Rumour: Google Glass could cost $299 at launch according to Taiwan-based researcher

Project Glass

Well it seems that Google’s Glass product could be put at a reasonable cost at launch, said local researcher at the Topology Research Institute yesterday, according to a newspaper report from the China Post and Android Authority.

Google Glass is expected to carry an initial price tag of US$299, according to Jason Tsai from Topology who spoke to reporters on the sidelines at a local seminar on wearable devices in Taiwan.

Display components for the Glass project product is suspected to be supplied by Taiwan-based Himax Display Inc., and will cost between US$30 and US$35. This is expected to account for the biggest share of the total cost in the near term, he said.

Google did announced on July 22 that it had agreed to buy a 6.3-percent stake in Himax Display, which produces liquid crystal on silicon (LCOS) chips and modules used in devices such as the Google Glass, head-up displays as well as handheld projectors.

Tsai has gone onto the record to state:

We believe wearable devices will face the first wave of growth in the coming one to three years due to their innovative features, and will then experience a rapid growth in the next phase when the market becomes more mature,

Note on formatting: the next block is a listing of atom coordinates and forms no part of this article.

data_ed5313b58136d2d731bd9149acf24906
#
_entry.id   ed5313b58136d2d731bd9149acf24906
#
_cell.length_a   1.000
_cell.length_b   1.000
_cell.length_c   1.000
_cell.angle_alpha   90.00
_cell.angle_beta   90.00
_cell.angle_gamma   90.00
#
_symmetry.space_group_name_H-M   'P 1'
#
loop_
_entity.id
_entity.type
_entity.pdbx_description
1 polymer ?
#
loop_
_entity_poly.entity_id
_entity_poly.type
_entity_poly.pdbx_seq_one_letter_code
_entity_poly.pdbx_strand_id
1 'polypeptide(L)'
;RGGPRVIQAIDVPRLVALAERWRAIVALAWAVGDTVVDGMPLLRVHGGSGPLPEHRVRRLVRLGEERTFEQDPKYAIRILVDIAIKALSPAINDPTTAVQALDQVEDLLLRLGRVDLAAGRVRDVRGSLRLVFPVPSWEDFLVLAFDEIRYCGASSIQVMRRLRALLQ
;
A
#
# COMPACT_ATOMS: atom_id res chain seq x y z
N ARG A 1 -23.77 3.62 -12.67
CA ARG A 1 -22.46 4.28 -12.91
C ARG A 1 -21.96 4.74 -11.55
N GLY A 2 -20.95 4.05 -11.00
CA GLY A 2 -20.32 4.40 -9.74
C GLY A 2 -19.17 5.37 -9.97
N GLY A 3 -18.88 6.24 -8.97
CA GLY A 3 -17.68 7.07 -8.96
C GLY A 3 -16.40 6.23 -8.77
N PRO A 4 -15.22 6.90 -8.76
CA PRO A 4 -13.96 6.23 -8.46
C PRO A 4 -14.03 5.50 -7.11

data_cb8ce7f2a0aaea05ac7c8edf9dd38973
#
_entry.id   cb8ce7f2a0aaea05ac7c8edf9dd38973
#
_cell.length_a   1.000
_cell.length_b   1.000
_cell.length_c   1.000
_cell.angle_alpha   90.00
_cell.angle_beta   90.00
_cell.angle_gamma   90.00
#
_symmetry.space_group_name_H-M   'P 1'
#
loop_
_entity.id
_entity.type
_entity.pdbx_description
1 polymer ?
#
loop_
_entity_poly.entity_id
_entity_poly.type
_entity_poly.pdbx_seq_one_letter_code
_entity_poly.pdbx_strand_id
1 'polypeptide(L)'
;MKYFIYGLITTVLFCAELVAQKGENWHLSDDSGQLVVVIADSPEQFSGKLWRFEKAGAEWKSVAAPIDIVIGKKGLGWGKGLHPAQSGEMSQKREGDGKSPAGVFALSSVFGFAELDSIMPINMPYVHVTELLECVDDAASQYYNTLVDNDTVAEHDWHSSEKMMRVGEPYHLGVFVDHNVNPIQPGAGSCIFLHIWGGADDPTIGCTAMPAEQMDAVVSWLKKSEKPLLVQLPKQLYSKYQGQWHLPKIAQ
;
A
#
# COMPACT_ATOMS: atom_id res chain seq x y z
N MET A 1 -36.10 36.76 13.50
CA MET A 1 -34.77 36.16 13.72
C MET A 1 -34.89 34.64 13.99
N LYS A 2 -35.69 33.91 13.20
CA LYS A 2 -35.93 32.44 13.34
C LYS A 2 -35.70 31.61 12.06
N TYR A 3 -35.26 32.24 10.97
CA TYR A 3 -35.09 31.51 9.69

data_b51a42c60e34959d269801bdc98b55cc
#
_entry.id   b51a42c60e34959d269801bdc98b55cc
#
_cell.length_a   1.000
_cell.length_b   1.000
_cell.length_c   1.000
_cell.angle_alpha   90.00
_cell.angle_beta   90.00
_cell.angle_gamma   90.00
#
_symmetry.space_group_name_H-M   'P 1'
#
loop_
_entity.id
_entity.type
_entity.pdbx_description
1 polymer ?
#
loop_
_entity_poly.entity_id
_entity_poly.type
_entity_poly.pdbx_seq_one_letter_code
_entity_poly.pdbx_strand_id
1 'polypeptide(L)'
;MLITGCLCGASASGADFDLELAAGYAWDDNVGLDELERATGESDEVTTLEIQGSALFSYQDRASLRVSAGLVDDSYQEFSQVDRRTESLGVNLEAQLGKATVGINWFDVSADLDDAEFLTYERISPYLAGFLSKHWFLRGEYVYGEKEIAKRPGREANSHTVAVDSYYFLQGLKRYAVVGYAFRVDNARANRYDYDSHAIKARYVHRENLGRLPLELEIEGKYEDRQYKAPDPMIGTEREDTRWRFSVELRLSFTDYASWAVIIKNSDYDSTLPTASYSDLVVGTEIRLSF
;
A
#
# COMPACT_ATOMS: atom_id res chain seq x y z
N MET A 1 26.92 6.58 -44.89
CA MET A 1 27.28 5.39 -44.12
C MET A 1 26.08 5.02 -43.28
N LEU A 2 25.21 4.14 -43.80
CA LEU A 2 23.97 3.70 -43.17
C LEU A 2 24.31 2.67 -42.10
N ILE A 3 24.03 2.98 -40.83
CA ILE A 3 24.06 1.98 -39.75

According to Topology’s own projections, the global output value of wearable devices is expected to grow from US$1.2 billion in 2011 to US$18.3 billion by 2018.

Research firm IHS Inc. forecast that shipments of smart glasses might increase by 150 percent to 124,000 units in this year alone, mainly driven by sales to developers. The global market for smart glasses could amount to almost 10 million units from 2012 to 2016.

Of course this could also be a valid reason for Google to pass on production of Glass onto its subsidiary, Motorola Mobility LLC, which was earlier reported by Ausdroid this week.

So what are your thoughts on this development? Could Google Glass be mass produced by Motorola Mobility and have an initial cost of $299?

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About the author

Alex has been an avid Android fan since 2011 when he got his first ever device, the Sony Ericsson Xperia x10 mini. Alex has been working within the Industrial Relations industry for the last 6 years, before that 6 months... (read more)


  • Greg

    Depends on their aim. I would inflate the price at launch – as the only such device on the market they can do that and bank on the coolness factor.

    On the other hand if they don’t think the public is ready for it they can take the Nexus low cost high adoption option.